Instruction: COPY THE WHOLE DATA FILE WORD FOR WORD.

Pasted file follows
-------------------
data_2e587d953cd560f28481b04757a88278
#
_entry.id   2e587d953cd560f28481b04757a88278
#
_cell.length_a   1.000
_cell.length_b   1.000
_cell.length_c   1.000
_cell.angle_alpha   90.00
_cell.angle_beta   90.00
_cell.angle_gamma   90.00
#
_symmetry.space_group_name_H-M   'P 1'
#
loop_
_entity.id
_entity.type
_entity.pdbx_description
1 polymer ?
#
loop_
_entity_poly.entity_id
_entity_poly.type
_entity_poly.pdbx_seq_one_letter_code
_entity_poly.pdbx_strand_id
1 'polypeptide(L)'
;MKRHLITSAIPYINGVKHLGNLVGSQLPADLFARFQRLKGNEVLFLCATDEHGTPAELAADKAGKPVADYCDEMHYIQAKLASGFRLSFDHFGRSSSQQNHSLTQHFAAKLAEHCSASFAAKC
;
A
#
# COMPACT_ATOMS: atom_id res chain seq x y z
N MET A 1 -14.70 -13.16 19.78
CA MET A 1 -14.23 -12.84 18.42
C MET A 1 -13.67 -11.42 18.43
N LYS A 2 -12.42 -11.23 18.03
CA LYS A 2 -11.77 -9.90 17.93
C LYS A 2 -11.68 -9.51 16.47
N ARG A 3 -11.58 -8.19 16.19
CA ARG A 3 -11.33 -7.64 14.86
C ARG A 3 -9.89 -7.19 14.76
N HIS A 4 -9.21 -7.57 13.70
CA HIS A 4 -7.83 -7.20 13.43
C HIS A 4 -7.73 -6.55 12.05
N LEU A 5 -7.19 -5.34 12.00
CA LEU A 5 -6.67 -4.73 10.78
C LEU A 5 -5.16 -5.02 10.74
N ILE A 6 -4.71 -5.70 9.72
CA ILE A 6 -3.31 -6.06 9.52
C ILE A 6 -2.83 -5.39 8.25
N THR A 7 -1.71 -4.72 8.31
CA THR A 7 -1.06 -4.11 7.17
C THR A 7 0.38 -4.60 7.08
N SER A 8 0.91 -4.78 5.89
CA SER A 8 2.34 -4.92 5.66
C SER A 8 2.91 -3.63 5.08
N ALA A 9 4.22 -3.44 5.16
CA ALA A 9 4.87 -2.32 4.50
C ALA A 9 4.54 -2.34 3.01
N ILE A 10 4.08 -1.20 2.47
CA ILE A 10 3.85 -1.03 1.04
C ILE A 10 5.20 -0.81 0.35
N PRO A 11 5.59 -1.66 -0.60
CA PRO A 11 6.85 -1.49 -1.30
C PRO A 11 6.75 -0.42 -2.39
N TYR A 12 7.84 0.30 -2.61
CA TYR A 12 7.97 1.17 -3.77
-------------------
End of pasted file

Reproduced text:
data_2e587d953cd560f28481b04757a88278
#
_entry.id   2e587d953cd560f28481b04757a88278
#
_cell.length_a   1.000
_cell.length_b   1.000
_cell.length_c   1.000
_cell.angle_alpha   90.00
_cell.angle_beta   90.00
_cell.angle_gamma   90.00
#
_symmetry.space_group_name_H-M   'P 1'
#
loop_
_entity.id
_entity.type
_entity.pdbx_description
1 polymer ?
#
loop_
_entity_poly.entity_id
_entity_poly.type
_entity_poly.pdbx_seq_one_letter_code
_entity_poly.pdbx_strand_id
1 'polypeptide(L)'
;MKRHLITSAIPYINGVKHLGNLVGSQLPADLFARFQRLKGNEVLFLCATDEHGTPAELAADKAGKPVADYCDEMHYIQAKLASGFRLSFDHFGRSSSQQNHSLTQHFAAKLAEHCSASFAAKC
;
A
#
# COMPACT_ATOMS: atom_id res chain seq x y z
N MET A 1 -14.70 -13.16 19.78
CA MET A 1 -14.23 -12.84 18.42
C MET A 1 -13.67 -11.42 18.43
N LYS A 2 -12.42 -11.23 18.03
CA LYS A 2 -11.77 -9.90 17.93
C LYS A 2 -11.68 -9.51 16.47
N ARG A 3 -11.58 -8.19 16.19
CA ARG A 3 -11.33 -7.64 14.86
C ARG A 3 -9.89 -7.19 14.76
N HIS A 4 -9.21 -7.57 13.70
CA HIS A 4 -7.83 -7.20 13.43
C HIS A 4 -7.73 -6.55 12.05
N LEU A 5 -7.19 -5.34 12.00
CA LEU A 5 -6.67 -4.73 10.78
C LEU A 5 -5.16 -5.02 10.74
N ILE A 6 -4.71 -5.70 9.72
CA ILE A 6 -3.31 -6.06 9.52
C ILE A 6 -2.83 -5.39 8.25
N THR A 7 -1.71 -4.72 8.31
CA THR A 7 -1.06 -4.11 7.17
C THR A 7 0.38 -4.60 7.08
N SER A 8 0.91 -4.78 5.89
CA SER A 8 2.34 -4.92 5.66
C SER A 8 2.91 -3.63 5.08
N ALA A 9 4.22 -3.44 5.16
CA ALA A 9 4.87 -2.32 4.50
C ALA A 9 4.54 -2.34 3.01
N ILE A 10 4.08 -1.20 2.47
CA ILE A 10 3.85 -1.03 1.04
C ILE A 10 5.20 -0.81 0.35
N PRO A 11 5.59 -1.66 -0.60
CA PRO A 11 6.85 -1.49 -1.30
C PRO A 11 6.75 -0.42 -2.39
N TYR A 12 7.84 0.30 -2.61
CA TYR A 12 7.97 1.17 -3.77